Once a bird washed up on shore, an Iceland Gull, pretty in mottled brown and white, his little eyes pleading for rescue from the water and the cold, his wing flapping uselessly. My grandmother made him a bed in the warm kitchen, feeding him mashed up salmon and splinting his wing. She moved through the day with a greater sense of purpose while the gull was recuperating, twittering softly to him as he struggled in his box, keen for freedom.

One day the gull was better. His splint was removed and he was let loose in the garden where he circled the house a few times before flying off in the direction of the open sea. My grandmother cried as if saying goodbye to a friend. I found her standing on the beach in the evening as if waiting for the gull’s return. There were tears in her eyes. ‘That bird was sent to me,’ she said. ‘I can hardly bear to let him go.’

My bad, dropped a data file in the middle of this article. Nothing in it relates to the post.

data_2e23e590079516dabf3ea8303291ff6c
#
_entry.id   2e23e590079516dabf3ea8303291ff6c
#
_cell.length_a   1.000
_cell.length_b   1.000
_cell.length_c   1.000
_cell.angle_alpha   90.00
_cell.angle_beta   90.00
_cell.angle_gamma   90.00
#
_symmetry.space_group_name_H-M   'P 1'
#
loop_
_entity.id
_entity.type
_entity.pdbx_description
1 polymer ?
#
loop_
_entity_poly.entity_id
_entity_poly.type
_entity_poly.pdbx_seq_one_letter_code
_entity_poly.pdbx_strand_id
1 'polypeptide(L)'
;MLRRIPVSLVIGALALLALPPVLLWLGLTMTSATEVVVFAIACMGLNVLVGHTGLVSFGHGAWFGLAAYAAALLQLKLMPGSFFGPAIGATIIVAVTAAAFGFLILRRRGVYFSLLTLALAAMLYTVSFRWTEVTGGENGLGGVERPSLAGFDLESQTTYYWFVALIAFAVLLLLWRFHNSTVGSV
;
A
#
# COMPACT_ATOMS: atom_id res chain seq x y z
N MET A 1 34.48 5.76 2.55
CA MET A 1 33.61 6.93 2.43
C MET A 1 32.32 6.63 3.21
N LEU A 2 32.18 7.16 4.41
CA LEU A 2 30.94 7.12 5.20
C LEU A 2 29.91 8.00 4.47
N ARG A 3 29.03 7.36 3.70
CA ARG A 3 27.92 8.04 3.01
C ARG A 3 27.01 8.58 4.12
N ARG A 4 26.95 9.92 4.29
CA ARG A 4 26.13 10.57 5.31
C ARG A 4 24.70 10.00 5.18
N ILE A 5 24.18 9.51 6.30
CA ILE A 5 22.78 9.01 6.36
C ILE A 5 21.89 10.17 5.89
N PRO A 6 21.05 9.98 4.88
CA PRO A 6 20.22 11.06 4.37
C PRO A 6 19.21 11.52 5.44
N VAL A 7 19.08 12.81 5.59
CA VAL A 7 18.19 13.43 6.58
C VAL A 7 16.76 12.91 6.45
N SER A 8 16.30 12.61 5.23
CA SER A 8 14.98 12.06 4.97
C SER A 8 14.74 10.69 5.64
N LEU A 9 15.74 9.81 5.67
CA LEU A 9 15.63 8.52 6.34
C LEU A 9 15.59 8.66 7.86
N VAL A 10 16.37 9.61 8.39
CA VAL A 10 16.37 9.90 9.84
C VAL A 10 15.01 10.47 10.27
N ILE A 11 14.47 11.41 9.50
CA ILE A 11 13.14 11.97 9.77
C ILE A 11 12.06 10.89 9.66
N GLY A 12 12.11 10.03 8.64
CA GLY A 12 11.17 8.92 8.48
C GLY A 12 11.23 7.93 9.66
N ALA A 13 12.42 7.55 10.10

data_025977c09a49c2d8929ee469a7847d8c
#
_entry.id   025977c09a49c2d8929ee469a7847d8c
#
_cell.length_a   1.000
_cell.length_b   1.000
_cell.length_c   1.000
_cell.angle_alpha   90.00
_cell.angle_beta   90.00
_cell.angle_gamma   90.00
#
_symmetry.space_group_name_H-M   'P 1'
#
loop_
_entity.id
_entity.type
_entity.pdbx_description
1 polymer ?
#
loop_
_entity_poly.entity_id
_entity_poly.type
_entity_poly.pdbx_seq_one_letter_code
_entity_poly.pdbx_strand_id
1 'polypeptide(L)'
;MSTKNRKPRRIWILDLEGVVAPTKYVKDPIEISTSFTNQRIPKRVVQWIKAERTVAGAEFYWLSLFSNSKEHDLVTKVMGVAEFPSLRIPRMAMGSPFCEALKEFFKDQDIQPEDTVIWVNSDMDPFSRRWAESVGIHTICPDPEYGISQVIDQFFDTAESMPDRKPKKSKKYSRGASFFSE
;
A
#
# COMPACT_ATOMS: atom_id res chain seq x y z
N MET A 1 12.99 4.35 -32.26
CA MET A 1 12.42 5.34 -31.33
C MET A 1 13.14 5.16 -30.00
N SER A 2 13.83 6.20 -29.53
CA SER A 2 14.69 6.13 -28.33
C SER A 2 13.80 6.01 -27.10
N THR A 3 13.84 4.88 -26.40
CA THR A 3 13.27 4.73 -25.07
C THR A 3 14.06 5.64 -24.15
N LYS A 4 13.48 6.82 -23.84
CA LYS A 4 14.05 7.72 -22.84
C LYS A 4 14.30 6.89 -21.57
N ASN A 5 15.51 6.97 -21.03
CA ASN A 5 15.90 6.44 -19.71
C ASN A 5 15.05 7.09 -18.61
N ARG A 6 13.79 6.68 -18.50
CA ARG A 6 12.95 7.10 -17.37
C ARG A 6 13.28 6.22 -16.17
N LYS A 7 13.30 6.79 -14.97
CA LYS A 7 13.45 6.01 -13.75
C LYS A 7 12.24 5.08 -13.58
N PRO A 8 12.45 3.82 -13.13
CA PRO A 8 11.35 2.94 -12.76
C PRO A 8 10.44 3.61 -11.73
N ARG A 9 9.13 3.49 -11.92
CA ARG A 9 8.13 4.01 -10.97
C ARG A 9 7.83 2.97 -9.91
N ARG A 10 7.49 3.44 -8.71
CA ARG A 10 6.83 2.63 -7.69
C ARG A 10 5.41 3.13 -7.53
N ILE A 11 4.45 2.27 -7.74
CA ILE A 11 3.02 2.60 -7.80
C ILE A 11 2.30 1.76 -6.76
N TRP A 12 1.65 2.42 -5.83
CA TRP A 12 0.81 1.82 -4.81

As she walked up the hill to the house I was full of questions. Who sent the gull? Why can’t you let him go? Why are you so sad? But my grandmother pressed on as if I hadn’t spoken. Later that night I found her filling the wood-burning stove in one of the outbuildings with sheaves of paper. The fire wouldn’t light because of the wind from the sea coming down the flue and the ashes that remained, damp as snowflakes. Frustrated, Grandma stuffed the offending pieces of paper beneath her coat and went back to the house. A single scrap remained, containing three words :